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Attn All Classroom Educators! Free Teacher Open House at OSV
Calling all classroom educators! (Please share with your educator friends and relatives)
Join us for a cozy open house on Saturday, January 28. Learn more about OSV’s field trip options, from self-guided visits to hands-on workshops. Sign up for a workshop yourself and explore how our offerings fit with your curriculum and how you can tailor a visit to OSV to suit your students’ needs.
- Enjoy snacks and mulled cider by the fire at Museum Education
- Explore OSV’s program options for schools and youth groups with education staff
- Haven’t been to Old Sturbridge Village since your own 3rd-grade field trip? Take this opportunity to reacquaint yourself with the museum and all it has to offer.
- Take home self-guided materials, craft instructions, and lesson plans to use with your students
This teacher open house day is free for educators and one guest, but pre-registration is required (see below). All workshops will take place at the Museum Education building. Please park and start your visit at Museum Education. The Village is open from 9:30 to 4:00. Standard daytime admission is included.
Snow date: Saturday, February 4
Questions? Please email Liz O’Grady, Assistant Director of School and Youth Programs, at email@example.com, or call (508) 347-0287.
Click here to sign up!
Hands-on workshops at Museum Education are one of the most memorable and engaging experiences a student can have at OSV. Try out one of these workshops yourself along with a guest—they are suitable for ages 6 and up.
Hearth Cooking | 50 Minutes
During this workshop, students work together to make a sweet treat over an open hearth. Led by a museum educator, students make a snack using 19th-century recipes (or receipts, as they were known in the 1830s). Participants read and interpret the recipe, measure ingredients, and get hands-on cooking experience. While the snack is cooking, educators orient students to 19th-century foodways and compare and contrast with their lives today.
Depending on the season, topics may include:
Food preservation and the seasonality of food in the 1830s
Children’s chores; gender roles in farming families
Exploration and examination of historic kitchen tools
Print | 50 Minutes
In the 1830s, printers held a very important role in their communities. Printing books, newspapers, invitations, and broadsides, printers played a vital role in the communication of information during the 19th century. In this workshop, participants will explore the printing through few hands-on activities related to the printed word. Museum educators guide students through paper marbling, quill pen writing, and using a printing press. Younger students may use slates for writing and block prints for printing.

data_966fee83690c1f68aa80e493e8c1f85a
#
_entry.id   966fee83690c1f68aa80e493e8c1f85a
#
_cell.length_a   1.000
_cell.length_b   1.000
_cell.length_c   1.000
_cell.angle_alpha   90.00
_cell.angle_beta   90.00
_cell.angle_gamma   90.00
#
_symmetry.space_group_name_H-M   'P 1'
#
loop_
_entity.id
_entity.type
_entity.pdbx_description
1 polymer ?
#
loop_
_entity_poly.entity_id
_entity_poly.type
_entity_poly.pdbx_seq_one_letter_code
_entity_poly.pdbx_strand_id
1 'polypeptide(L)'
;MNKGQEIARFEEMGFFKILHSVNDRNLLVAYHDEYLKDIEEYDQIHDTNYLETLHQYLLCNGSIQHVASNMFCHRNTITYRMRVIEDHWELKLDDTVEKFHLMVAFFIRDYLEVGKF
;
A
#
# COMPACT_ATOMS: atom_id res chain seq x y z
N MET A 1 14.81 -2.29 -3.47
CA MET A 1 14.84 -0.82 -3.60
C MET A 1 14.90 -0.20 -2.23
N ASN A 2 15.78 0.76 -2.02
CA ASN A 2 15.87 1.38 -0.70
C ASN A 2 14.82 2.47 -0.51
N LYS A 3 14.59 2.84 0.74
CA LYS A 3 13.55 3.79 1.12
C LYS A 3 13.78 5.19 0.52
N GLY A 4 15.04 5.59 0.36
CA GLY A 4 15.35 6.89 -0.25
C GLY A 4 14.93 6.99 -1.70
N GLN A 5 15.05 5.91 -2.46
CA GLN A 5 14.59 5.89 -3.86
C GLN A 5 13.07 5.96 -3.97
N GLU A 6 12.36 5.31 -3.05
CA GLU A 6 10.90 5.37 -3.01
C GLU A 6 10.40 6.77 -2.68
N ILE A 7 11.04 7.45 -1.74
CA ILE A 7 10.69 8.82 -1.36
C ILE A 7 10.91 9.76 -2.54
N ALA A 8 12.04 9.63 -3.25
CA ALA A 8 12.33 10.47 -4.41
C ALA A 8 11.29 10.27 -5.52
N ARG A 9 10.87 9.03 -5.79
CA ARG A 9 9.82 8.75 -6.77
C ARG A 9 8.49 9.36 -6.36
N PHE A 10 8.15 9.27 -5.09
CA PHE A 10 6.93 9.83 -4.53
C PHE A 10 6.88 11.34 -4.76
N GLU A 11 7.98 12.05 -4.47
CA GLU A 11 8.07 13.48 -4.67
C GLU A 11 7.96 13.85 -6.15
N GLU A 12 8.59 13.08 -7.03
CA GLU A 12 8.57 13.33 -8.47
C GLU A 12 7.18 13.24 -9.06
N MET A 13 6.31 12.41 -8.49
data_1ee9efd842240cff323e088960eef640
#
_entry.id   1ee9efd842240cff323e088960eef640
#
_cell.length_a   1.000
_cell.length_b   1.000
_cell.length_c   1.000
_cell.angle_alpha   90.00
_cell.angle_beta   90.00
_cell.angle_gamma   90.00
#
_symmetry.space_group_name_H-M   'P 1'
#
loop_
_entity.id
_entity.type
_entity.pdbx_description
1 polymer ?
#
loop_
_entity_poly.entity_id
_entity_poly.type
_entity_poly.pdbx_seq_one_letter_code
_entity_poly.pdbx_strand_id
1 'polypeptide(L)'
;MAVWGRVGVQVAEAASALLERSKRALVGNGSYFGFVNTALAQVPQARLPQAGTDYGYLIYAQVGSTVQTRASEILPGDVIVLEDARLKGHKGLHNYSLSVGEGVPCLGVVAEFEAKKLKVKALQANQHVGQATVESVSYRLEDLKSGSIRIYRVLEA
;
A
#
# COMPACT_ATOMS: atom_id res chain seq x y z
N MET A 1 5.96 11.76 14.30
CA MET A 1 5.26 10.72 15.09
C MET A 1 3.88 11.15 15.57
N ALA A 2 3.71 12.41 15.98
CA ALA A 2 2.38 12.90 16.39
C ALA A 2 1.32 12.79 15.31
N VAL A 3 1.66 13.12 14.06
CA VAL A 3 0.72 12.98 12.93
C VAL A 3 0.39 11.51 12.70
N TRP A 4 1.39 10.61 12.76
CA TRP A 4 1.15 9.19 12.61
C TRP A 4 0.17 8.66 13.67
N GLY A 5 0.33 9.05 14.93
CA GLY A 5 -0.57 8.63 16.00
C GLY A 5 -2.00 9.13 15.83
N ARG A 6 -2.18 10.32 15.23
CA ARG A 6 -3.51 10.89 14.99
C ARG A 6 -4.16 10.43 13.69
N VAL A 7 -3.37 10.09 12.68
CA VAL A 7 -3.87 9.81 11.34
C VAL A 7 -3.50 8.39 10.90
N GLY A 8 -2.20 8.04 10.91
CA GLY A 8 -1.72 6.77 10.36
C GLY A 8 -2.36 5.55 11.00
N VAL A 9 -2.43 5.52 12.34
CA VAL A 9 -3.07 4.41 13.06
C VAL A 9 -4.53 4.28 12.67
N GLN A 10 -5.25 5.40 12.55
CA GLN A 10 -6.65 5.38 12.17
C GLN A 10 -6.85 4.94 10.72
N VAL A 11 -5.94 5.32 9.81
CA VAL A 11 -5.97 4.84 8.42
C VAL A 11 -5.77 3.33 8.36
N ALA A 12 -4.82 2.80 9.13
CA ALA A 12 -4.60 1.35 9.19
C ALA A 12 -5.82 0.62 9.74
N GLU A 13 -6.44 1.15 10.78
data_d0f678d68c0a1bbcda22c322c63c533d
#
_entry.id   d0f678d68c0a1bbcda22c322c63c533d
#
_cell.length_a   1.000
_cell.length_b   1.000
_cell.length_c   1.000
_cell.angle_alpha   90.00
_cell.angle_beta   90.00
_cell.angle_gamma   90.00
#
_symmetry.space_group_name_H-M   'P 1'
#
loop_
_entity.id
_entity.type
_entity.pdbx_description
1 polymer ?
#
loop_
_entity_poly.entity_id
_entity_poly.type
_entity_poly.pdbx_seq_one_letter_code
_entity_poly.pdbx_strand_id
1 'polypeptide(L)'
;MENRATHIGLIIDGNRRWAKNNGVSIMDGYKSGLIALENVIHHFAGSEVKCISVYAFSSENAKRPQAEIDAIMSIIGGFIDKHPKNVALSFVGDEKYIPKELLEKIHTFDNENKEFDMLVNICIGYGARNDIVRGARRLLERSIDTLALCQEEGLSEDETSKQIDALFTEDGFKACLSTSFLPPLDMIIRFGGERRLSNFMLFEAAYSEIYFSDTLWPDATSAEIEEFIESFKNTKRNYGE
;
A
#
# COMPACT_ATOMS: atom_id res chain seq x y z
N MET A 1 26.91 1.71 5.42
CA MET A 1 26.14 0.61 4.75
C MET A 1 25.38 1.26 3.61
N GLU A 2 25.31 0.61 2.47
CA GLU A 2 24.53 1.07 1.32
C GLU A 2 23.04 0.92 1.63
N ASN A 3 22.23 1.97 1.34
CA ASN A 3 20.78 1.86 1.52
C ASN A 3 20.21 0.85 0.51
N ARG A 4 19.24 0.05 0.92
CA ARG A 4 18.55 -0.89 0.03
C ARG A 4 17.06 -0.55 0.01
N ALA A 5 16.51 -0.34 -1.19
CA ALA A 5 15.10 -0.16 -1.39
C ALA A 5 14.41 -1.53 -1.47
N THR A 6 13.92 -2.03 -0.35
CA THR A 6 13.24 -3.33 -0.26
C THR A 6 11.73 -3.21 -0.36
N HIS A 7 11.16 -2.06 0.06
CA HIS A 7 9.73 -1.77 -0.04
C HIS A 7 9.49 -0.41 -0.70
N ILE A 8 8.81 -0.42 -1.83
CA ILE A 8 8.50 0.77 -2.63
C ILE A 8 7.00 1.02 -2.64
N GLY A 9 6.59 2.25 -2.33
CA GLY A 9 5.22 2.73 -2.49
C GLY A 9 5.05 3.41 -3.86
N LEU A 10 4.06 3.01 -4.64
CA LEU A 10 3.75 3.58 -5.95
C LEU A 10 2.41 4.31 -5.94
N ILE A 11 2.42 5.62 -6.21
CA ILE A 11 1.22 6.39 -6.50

Other topics may include:
Education and literacy
Apprenticeships and choosing a trade
The role of women and People of Color in the print shop
Technological changes and communication
Textiles | 50 Minutes
Participants in the textile workshop walk through the steps of wool processing, from the shearing of sheep to weaving fabric. The 1830s were a time of great technological and industrial change in America. Even in Sturbridge, where sheep outnumbered people, several textile factories popped up along the rivers to speed up the textile-making process. Museum educators instruct students in several hands-on tasks–carding wool, trying out a spinning wheel, and weaving on a loom–while discussing the transition of homespun goods to textile factories during the Industrial Revolution.
Other topics may include:
19th-century clothing and how it was made, where it came from,
and what fibers were used to make it in comparison to today’s clothing
The cleaning and dyeing of textiles
Slavery and its connection to the Northern states
Farming and agriculture; economics
Guided Village Tour (90 Minutes)
Enjoy a guided tour of the Museum with one of our knowledgeable museum educators. The guided tour is a popular option for teachers who would like their students to have a more in-depth or themed experience in the Village. Common guided tour themes include children’s life in the 1800s, crafts and trades, civics, and foodways. During your tour, hear more about the ways that a tour of OSV can be integrated into your study not just of history, but of science, technology, and literature as well.